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Sonia Smith-Kang's picture

Last weekend as a state of emergency was being declared in Charlottesville, I decided to call an emergency family meeting in my home.

The kids rolled their eyes and put up a fuss in normal kid fashion but as parents, my husband and I are not ones to shy away from tough issues or current events.

As a family, we delve into many different and difficult discussions. Whether it’s the birds and the bees, driving while brown, drinking, drugs, racism or gun violence, we discuss it.

Sadly, our discussions about racism, bigotry, violence and death have been more frequent these last couple of years.

As parents of brown children, my husband and I know, like our ancestors for hundreds of years before us, that we have to deal with tough issues and meet them head on.

The issues we are facing are not new.

I believe we can teach our children to be the next generation of world changers.

Having four children of different ages and different levels of cognitive development means I have to handle these discussions and topics age appropriately.

Lets take what has happened in Charlottesville:

1. Don’t Avoid Tough Conversations

Today’s children are inundated with so much information so it’s important to talk to them about what information they are receiving and in what manner.

You may think by avoiding television and social media you are doing right by them but avoidance is not the answer. Conversations are being held around them (whether you think they are listening or not) so it’s important that you are aware of the conversations you are having with friends, family members or even strangers. It’s better that they hear about it from you or a caregiver, not from another child or in the media.

2. Make It Age Appropriate

Having children in different age groups means I may need to split them up and have different ways of communicating the same issues. Whether they are the youngest or the oldest, I start by asking the kids what they have heard. From there I can decide how much to say and how descriptive to be. You know your kids the best so tailor the conversation based on their personality, temperament, developmental level and cognitive ability. For instance, my youngest is at the age where he has a vivid imagination and gets scared a bit easier than the others. Knowing that, I use short and simple language and make adjustments as needed. I start slow and let him guide the tempo of information.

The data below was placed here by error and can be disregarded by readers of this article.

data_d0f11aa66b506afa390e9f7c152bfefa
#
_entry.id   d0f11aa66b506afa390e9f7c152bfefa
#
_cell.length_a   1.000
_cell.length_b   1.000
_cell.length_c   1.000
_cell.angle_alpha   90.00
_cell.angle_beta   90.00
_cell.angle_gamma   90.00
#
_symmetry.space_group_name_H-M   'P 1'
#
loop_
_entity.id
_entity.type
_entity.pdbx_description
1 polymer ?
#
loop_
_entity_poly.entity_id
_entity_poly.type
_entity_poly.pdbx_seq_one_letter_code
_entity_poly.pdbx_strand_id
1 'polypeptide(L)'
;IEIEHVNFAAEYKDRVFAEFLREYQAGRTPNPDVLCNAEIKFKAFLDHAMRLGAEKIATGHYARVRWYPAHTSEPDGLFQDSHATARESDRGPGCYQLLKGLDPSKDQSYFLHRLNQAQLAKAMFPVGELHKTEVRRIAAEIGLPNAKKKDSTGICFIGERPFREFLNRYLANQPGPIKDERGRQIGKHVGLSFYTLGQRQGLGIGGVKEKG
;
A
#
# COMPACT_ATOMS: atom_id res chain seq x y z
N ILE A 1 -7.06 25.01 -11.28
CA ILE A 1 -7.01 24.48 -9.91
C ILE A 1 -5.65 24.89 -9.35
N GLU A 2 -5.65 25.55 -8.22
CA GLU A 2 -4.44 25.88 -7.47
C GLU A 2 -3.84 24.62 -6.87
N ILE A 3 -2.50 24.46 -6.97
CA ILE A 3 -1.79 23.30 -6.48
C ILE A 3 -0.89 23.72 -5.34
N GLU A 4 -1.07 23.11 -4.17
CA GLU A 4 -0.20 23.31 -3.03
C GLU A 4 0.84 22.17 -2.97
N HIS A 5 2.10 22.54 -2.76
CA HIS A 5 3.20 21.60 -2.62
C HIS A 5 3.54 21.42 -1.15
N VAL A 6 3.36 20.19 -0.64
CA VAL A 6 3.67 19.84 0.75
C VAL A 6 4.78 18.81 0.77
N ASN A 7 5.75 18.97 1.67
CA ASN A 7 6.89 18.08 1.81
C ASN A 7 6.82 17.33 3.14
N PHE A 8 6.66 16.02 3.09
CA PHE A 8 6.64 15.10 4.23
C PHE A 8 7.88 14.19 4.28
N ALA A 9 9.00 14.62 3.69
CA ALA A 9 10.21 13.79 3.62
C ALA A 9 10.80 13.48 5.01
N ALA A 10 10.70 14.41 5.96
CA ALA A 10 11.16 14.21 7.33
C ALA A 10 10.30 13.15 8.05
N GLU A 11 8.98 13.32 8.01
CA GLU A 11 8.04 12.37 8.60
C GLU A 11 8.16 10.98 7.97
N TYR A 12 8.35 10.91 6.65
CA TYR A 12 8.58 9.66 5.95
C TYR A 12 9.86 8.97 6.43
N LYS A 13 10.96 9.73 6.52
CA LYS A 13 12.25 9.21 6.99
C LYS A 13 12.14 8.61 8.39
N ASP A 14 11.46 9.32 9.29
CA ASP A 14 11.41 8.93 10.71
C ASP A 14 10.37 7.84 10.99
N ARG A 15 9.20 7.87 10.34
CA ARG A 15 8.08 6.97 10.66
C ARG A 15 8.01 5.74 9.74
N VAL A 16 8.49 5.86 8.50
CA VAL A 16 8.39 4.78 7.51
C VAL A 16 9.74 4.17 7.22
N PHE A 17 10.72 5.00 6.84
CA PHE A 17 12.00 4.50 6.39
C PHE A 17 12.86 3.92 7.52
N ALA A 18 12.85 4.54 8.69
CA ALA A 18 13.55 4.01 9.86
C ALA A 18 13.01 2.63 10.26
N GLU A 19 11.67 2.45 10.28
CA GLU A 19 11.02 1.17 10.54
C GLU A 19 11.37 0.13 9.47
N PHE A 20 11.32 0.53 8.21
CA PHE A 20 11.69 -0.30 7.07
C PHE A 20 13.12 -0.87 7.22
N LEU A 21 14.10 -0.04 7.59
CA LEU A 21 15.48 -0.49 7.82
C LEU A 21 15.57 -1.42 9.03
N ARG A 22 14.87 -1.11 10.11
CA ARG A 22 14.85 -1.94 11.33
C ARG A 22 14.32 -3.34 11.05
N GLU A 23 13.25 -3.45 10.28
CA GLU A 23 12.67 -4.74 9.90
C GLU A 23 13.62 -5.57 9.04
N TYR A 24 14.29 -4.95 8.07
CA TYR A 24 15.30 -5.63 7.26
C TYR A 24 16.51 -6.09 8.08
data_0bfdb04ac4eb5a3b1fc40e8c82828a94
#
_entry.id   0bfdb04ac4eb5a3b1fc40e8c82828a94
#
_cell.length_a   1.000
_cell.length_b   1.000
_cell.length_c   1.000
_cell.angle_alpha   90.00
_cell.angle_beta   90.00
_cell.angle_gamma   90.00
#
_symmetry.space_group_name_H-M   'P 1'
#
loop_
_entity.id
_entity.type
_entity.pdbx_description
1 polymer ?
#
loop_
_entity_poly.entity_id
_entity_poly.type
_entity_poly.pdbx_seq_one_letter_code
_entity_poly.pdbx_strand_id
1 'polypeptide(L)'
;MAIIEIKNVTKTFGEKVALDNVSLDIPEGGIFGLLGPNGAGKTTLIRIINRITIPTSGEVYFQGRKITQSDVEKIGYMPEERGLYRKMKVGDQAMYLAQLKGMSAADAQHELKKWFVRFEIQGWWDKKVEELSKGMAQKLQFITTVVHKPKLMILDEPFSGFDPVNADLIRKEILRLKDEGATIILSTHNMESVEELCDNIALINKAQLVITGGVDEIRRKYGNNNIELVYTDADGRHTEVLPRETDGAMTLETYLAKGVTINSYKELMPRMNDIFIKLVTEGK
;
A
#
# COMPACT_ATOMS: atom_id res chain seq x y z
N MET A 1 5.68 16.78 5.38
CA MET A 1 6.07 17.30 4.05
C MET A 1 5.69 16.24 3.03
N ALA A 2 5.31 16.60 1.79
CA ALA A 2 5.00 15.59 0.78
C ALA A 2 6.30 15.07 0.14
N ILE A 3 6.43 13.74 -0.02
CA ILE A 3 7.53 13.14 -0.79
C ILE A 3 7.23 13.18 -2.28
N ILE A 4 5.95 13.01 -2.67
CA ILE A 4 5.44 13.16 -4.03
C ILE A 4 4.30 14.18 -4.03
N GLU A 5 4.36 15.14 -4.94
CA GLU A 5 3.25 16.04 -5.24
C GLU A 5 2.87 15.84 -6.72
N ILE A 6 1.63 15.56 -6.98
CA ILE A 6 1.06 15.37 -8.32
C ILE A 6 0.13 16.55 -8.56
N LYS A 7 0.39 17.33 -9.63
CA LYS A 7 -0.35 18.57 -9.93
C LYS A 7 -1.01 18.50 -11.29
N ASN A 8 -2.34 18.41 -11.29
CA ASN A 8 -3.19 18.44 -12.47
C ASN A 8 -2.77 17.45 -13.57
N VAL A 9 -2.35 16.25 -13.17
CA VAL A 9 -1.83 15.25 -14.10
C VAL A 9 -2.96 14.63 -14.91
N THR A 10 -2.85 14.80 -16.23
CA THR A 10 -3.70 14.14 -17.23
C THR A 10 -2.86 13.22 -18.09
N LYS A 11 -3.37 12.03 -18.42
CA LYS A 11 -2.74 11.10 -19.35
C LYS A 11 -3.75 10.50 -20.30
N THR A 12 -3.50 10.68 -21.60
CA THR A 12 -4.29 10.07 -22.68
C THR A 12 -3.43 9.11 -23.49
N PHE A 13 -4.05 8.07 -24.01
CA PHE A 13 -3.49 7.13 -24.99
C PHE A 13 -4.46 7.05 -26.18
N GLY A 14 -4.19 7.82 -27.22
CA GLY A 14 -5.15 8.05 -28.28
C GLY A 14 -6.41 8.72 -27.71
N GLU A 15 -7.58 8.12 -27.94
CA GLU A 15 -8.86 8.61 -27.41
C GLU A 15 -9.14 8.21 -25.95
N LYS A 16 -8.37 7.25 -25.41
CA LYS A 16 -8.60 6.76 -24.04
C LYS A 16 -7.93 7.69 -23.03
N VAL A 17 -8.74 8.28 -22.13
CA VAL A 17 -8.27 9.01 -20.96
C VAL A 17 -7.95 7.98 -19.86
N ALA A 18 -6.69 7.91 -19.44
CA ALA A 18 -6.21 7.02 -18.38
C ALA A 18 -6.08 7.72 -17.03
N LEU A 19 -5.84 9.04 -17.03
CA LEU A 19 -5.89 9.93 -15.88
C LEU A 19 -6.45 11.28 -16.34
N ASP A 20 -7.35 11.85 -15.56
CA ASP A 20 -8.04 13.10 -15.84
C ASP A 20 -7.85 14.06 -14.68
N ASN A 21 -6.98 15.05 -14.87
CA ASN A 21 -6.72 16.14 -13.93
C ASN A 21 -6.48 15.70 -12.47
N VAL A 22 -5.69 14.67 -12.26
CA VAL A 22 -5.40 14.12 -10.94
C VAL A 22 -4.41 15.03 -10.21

With any littles, get down to their eye level and focus on the basics. Avoid sharing too many details. Stay on topic but keep it simple, no big words and don't exaggerate.

Kids may not have the language to ask the questions. Their receptive language may not be on the same level as their expressive so they may be hearing things but may not know how to process it in order to tell you how they are feeling.

Just because they are not asking the question doesn’t mean that they don’t know about the situation or that you should avoid talking about these difficult conversations. It may be as simple as they heard something and they are worried but don’t know how to tell you.

3. Check In

As a parent, we don't want to feel like their childhood is being ruined in any way. We want them to have a carefree childhood for as long as they can and I totally get that. Unfortunately we can't always keep real life situations away from them so take that responsibility out of their hands and initiate the conversations.

When the 2016 presidential elections were going on, my youngest children heard racial rhetoric on the playground. They heard things like “build a wall” and “this is our America, go back to where you came from.”

It scared them but they didn’t tell me what they were hearing. It wasn’t until I brought it up during one of many “check-ins” that they shared what they were hearing. They knew they felt hurt and scared by the comments and it confused them.

Once I started the conversation, the floodgates opened and out came everything they had been hearing. It may just be things heard on the playgrounds. Sometimes they are hearing things in our homes or in the home of loved ones and friends.

4. Check yourself

Lead by example. Be cognizant of your reactions, behavior, what and how you say things. This sets the tone for their reactions as well. Our children are watching us for cues on what to say and how they should react.

These are very difficult conversations and most times I am saddened by what’s going on. Like them, I am hearing the incendiary language and I may want to lash out. It’s at these times where it’s important to try and choose not to be part of the vitriolic language.